painting into place impossible traces

Katrina Bello

January 11 - February 5, 2011

Gallery 2

Katrina Bello, in her new one-woman exhibit at West Gallery titled, painting into place impossible traces, explores the challenges of creating an image amid accelerated digitization processes. “As a painter and part of a category of artists who work in increments to build and construct our surfaces, the hyper-acceleration of other ways of image production is a challenge and an awakening for us in many ways: our approach to image making, our choice of media, consciousness of how the images hold the attention of viewers, and the relevance of painting as a practice.”

Bello adds she is not consciously doing something different, but in the course of her research and field observations, “I come across new texts and images that shed light on the work, and inform me in ways distinct from a previous series.” As she was observing botanical and organic forms in abandoned industrial spaces along the New Jersey turnpike for a previous exhibit, grid patterns, meshes, and intersections formed by unfinished architectural foundations caught her attention, leading her to study the history of imaging and to produce this new body of work currently on view at West Gallery.

Two distinct, untitled works cover the spectrum of Bello’s latest collection, which focuses on the urban environments of Newark, New Jersey, and Baltimore, Maryland. One, the first of the series, a 16 x 20 in. acrylic on canvas piece, “recalls the thinness and fleeting quality of grasses and spider webs, a recurring gesture in all of my works in the past 10 years.” It reflects her interest in formal occurrence shifts and re-translations from one context to another. “There is certainly something restricting, challenging, as well as liberating when one’s means of inquiry is reduced to the most basic and sufficient of formal elements,” she says. The other, the last of the series, an 18 x 24 in. work done in acrylic on gesso board, renders Bello’s resolution of the conflicts and conceptual oppositions she encountered on visceral impact, surface, presence, and intensity. “In this painting, I was attempting to create that visceral [effect], presence, and concentration, and, at the same time, maintaining the flatness and the all-at-once quality that is painting’s privilege above other media.”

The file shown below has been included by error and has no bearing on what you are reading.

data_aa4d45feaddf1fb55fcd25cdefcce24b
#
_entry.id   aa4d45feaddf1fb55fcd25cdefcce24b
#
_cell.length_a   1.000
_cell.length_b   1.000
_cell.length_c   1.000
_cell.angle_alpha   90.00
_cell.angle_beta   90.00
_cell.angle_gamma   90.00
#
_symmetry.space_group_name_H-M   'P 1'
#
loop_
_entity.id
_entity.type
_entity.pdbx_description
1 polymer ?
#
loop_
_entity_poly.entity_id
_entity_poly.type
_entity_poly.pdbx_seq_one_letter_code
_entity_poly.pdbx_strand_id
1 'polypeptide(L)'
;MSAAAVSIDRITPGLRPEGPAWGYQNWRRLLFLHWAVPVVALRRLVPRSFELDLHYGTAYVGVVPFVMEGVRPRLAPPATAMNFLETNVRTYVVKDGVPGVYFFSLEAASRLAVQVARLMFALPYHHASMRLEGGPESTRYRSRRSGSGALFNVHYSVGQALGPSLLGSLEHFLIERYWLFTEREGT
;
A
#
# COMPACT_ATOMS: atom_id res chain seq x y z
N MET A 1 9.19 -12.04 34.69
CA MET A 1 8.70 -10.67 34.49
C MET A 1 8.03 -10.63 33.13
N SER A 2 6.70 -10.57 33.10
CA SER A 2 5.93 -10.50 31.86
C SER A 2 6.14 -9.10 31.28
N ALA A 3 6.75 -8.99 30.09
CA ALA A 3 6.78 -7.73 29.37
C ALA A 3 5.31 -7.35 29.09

“I choose painting because, of all media, it has the highest capacity for silence, muteness, and stillness. It also demands more engagement from both maker and the viewer,” explains Bello, hoping to find the balance between the conceptual and physical construction of her ideas.